In the normal ebb and flow of things, you wouldn't necessarily associate the flu with international security concerns. On the eve of the big vote next week, the flu has become an election issue in the United States; the safety and availability of a vaccine presents the kind of oxymoron that the Bush administration revels in.
An epidemic of below-the-radar elderly Americans day-tripping across the 49th to get some cheap Rx has turned into a rash of news stories after President George Bush suggested terrorists armed with the flu vaccine were pouring across the border into the United States.
What, you missed that?! Then cast your mind back two weeks, back to the second debate and listen to the President's response to a question about the possibility of importing flu vaccines from this side of the border to cover the shortfall in the United States: "[I] just want to make sure they're safe. When a drug comes in from Canada, I want to make sure it cures you and doesn't kill you . . . and what my worry is that, you know, it looks like it's from Canada, and it might be from a Third World."
Next week, if Mr. Bush again loses the popular vote but this time also loses the presidency, he will be sorely missed by all the satirists, newspaper columnists, flip-floppy liberals and girly men who have dined out on his solecisms while misunderestimating the man's genius.
Take a look at the President's response again: "It looks like it's from Canada, and it might be from a Third World." George's genius is his ability to confuse two different issues as one but score an election point nonetheless. In this case, he manages to turn a domestic issue (vulnerability) to his advantage by spinning it into a "subliminable" message about Canada harbouring terrorists.
I hesitate to call the most powerful man in the world an idiot savant, if only because I suspect that Mr. Bush possesses a native intelligence that makes him a formidable opponent -- especially when all the smart money has written him off. (See: It's the intelligence, stupid.)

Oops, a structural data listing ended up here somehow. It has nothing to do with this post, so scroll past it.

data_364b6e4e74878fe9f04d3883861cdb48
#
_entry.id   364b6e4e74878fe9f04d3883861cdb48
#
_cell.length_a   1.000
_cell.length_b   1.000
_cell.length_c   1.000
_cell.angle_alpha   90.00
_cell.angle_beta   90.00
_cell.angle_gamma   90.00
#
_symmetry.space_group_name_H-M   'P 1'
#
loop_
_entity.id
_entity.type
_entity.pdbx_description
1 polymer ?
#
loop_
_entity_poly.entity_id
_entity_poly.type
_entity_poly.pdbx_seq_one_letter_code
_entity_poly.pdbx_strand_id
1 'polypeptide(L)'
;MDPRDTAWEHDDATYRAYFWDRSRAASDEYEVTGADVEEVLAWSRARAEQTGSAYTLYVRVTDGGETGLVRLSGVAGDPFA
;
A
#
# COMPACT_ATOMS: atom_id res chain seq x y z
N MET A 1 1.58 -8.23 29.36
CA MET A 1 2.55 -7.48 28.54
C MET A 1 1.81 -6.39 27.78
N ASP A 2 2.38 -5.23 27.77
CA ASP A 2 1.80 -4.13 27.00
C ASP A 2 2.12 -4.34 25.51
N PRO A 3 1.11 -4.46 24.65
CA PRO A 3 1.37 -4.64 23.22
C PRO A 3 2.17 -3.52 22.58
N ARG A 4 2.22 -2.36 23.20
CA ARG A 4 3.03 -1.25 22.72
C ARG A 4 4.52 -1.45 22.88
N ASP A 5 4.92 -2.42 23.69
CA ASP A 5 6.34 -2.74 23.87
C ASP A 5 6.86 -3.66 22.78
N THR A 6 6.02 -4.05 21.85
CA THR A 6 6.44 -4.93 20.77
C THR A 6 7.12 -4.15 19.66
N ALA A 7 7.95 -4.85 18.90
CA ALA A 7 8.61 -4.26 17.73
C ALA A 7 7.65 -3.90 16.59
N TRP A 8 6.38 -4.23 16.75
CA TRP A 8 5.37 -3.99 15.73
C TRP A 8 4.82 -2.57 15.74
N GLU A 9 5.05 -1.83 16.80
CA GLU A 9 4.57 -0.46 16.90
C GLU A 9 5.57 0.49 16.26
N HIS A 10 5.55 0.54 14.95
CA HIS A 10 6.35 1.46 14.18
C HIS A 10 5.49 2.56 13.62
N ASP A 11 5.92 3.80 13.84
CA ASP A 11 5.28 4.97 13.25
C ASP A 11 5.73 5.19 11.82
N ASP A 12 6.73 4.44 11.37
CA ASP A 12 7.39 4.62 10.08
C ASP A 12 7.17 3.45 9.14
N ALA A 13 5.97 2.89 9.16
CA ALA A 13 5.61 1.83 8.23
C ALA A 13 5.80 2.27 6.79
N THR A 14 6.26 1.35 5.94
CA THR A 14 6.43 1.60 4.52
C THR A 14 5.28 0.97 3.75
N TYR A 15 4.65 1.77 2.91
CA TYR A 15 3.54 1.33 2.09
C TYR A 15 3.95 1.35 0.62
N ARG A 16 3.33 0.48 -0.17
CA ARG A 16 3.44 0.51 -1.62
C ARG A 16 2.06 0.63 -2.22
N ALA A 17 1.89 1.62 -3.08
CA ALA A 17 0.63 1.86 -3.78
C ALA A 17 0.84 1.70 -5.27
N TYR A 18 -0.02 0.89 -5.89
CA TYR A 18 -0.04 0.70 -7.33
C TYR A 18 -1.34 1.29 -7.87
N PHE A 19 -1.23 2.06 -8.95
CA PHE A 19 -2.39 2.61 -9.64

Anyway, I didn't come to bury Caesar because I have reluctantly come to understand that no matter what I or others may think of President Bush's personal and political failings, the American electorate (or at least the ones that bother, or are allowed, to vote) tend to cast their ballot with a buy-now-pay-later mentality when it comes to their national security and interests.
That is why political adviser Karl Rove and all the President's men don't give a poll for what the rest of the world thinks of George W. Bush. Certainly not the recent survey conducted by leading newspapers in 10 countries, including Australia, Britain, Canada, France, Japan, Spain, Israel and South Korea, where an overwhelming majority in eight of the countries hope that John Kerry will defeat Mr. Bush next week. In Britain, Mr. Bush's staunchest ally, the figures were 50 per cent for Mr. Kerry and 22 per cent for Mr. Bush. Mr. Bush's handlers may not care about the 73 per cent of British voters who believe that the United States now wields an excessive influence on international affairs.
But there is a school of thought that hopes Mr. Bush gets a second term, and I've already enrolled in that program.
I don't know whether it is my immune system's defensive reaction to Bush flu -- the shiver one feels at the thought of opening the papers to front-page pictures of a smiling George W. on Wednesday morning -- but I have already rationalized a Bush second term as serving my global interests. I've always subscribed to the notion that an empire is at its most vulnerable at the height of its power.
It is an immutable law of nature that condemns the powerful to overweening ambition: Think of the Roman Empire, Napoleon, Conrad Black and the New York Yankees. What with that monstrous budget deficit midwifing the economic miracle of a jobless recovery, the loud commitment to policing the world at any cost, and a seemingly implacable addiction to market forces in every public sector from education to health care -- another four years of Bush flu may be tough medicine. But it might, just might, weaken his country and make the rest of us stronger.
On the other hand, John Kerry might, just might, pull America from the brink of self-destruction -- that is, if he succeeds in balancing the budget at the same time as extending the reach of social programs. He just might succeed in getting the rest of the world to help America police the world, to continue to float America's trillion-dollar debt, to pull us all out of our irrational anti-American senses and persuade us that if America sneezes, we might all catch a cold.
Whatever the outcome, I'm going to get myself a flu jab.